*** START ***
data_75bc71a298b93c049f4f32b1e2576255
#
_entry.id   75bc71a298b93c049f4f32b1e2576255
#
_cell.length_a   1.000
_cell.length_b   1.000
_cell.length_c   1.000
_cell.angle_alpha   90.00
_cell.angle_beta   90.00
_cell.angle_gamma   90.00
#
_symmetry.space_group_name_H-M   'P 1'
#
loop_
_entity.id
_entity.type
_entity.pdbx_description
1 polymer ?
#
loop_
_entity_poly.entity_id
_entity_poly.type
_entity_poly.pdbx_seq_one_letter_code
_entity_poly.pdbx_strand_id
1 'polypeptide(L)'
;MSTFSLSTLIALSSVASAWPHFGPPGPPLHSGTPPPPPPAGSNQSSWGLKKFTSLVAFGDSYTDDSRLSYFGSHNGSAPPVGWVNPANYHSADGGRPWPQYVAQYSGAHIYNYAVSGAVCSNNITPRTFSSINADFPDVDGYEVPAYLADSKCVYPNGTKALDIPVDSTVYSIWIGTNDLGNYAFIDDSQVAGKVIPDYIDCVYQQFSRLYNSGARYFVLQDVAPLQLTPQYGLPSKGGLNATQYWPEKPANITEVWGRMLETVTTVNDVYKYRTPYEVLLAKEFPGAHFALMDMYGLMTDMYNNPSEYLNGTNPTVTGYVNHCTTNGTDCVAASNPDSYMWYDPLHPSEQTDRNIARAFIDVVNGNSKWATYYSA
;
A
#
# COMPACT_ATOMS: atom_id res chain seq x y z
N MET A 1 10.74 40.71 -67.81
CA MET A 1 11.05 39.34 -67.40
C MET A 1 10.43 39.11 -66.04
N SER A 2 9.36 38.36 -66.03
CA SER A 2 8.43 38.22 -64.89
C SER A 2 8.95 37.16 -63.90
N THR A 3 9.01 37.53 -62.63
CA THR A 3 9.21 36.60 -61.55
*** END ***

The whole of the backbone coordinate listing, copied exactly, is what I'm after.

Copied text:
data_75bc71a298b93c049f4f32b1e2576255
#
_entry.id   75bc71a298b93c049f4f32b1e2576255
#
_cell.length_a   1.000
_cell.length_b   1.000
_cell.length_c   1.000
_cell.angle_alpha   90.00
_cell.angle_beta   90.00
_cell.angle_gamma   90.00
#
_symmetry.space_group_name_H-M   'P 1'
#
loop_
_entity.id
_entity.type
_entity.pdbx_description
1 polymer ?
#
loop_
_entity_poly.entity_id
_entity_poly.type
_entity_poly.pdbx_seq_one_letter_code
_entity_poly.pdbx_strand_id
1 'polypeptide(L)'
;MSTFSLSTLIALSSVASAWPHFGPPGPPLHSGTPPPPPPAGSNQSSWGLKKFTSLVAFGDSYTDDSRLSYFGSHNGSAPPVGWVNPANYHSADGGRPWPQYVAQYSGAHIYNYAVSGAVCSNNITPRTFSSINADFPDVDGYEVPAYLADSKCVYPNGTKALDIPVDSTVYSIWIGTNDLGNYAFIDDSQVAGKVIPDYIDCVYQQFSRLYNSGARYFVLQDVAPLQLTPQYGLPSKGGLNATQYWPEKPANITEVWGRMLETVTTVNDVYKYRTPYEVLLAKEFPGAHFALMDMYGLMTDMYNNPSEYLNGTNPTVTGYVNHCTTNGTDCVAASNPDSYMWYDPLHPSEQTDRNIARAFIDVVNGNSKWATYYSA
;
A
#
# COMPACT_ATOMS: atom_id res chain seq x y z
N MET A 1 10.74 40.71 -67.81
CA MET A 1 11.05 39.34 -67.40
C MET A 1 10.43 39.11 -66.04
N SER A 2 9.36 38.36 -66.03
CA SER A 2 8.43 38.22 -64.89
C SER A 2 8.95 37.16 -63.90
N THR A 3 9.01 37.53 -62.63
CA THR A 3 9.21 36.60 -61.55